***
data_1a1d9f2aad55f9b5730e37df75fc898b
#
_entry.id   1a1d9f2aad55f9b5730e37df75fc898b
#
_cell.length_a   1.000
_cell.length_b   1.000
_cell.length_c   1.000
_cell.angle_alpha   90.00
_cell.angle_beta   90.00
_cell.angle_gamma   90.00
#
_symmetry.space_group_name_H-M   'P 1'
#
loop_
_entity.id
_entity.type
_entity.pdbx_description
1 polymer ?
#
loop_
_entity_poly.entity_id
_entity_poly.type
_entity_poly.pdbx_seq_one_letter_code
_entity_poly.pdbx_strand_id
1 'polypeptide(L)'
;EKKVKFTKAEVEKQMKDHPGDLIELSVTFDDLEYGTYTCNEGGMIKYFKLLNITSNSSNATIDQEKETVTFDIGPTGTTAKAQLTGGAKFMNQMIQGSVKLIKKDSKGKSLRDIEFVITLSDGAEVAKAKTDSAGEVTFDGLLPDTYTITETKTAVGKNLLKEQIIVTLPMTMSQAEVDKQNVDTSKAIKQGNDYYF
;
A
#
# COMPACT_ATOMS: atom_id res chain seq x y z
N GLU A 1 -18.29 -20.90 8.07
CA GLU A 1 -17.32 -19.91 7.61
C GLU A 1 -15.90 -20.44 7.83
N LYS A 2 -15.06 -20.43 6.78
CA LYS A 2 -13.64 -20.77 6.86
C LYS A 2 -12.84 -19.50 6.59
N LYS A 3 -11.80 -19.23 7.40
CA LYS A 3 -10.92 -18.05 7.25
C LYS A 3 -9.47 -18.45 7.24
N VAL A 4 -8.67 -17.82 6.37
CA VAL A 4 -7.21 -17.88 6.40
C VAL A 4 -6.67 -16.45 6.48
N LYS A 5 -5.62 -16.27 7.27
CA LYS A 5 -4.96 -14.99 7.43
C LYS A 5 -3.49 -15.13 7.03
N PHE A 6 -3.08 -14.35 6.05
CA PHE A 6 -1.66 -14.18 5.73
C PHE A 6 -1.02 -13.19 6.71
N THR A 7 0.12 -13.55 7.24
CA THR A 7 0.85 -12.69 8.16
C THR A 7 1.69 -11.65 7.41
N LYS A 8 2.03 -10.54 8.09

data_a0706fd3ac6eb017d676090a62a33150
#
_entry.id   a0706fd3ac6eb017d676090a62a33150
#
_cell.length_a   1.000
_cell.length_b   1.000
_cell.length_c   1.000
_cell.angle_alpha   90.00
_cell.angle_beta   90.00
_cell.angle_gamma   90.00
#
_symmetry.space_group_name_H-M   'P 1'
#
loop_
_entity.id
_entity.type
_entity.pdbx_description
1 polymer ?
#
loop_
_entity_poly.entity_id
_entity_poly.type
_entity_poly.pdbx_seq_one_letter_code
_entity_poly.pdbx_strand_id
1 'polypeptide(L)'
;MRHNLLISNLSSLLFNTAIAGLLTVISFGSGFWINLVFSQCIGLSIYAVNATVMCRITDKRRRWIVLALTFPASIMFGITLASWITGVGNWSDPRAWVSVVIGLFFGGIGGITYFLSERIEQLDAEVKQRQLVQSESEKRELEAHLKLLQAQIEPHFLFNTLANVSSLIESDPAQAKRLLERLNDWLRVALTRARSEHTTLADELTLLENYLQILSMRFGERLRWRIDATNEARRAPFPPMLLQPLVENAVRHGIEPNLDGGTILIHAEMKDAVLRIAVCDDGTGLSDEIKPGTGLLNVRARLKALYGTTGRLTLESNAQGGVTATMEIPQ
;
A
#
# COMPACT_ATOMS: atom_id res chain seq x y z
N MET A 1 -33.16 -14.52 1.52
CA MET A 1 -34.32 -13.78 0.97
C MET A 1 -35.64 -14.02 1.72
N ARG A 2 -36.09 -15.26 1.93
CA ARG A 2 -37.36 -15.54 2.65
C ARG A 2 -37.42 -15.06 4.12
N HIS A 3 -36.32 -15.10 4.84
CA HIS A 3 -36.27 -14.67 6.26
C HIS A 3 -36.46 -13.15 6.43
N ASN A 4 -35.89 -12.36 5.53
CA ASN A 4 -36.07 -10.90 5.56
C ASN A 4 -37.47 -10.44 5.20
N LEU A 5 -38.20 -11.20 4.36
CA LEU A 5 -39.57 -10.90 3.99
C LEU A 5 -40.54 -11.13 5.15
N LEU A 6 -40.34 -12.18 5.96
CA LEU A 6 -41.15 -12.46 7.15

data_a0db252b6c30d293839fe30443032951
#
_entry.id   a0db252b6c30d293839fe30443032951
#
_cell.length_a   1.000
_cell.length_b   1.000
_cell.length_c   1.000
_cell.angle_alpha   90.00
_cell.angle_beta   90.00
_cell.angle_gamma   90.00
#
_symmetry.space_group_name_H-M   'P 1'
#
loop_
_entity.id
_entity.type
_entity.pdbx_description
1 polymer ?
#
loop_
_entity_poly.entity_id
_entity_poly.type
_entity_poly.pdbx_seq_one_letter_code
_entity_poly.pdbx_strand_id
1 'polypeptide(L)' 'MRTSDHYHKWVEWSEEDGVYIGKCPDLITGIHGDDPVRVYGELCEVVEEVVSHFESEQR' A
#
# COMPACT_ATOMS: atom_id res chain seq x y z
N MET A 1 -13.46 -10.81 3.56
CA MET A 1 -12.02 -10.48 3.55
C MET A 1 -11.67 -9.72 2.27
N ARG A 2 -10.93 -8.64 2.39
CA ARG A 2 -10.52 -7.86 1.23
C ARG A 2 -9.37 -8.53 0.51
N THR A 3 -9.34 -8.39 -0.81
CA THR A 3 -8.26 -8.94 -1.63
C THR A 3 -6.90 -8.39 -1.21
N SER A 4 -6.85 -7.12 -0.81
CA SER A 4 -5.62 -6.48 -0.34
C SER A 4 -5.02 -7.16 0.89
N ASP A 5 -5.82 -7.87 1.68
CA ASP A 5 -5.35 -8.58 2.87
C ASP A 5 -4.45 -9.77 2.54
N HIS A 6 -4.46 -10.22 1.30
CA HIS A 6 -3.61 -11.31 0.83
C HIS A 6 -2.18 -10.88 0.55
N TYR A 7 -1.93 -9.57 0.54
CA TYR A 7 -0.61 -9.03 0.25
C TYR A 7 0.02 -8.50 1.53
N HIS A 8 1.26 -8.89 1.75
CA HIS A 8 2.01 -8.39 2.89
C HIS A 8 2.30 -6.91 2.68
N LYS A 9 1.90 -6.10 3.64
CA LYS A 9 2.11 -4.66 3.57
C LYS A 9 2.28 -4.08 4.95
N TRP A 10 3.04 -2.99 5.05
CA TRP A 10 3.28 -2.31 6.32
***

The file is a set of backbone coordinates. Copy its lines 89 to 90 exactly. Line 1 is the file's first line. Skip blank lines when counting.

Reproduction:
N HIS A 3 -36.32 -15.10 4.84
CA HIS A 3 -36.27 -14.67 6.26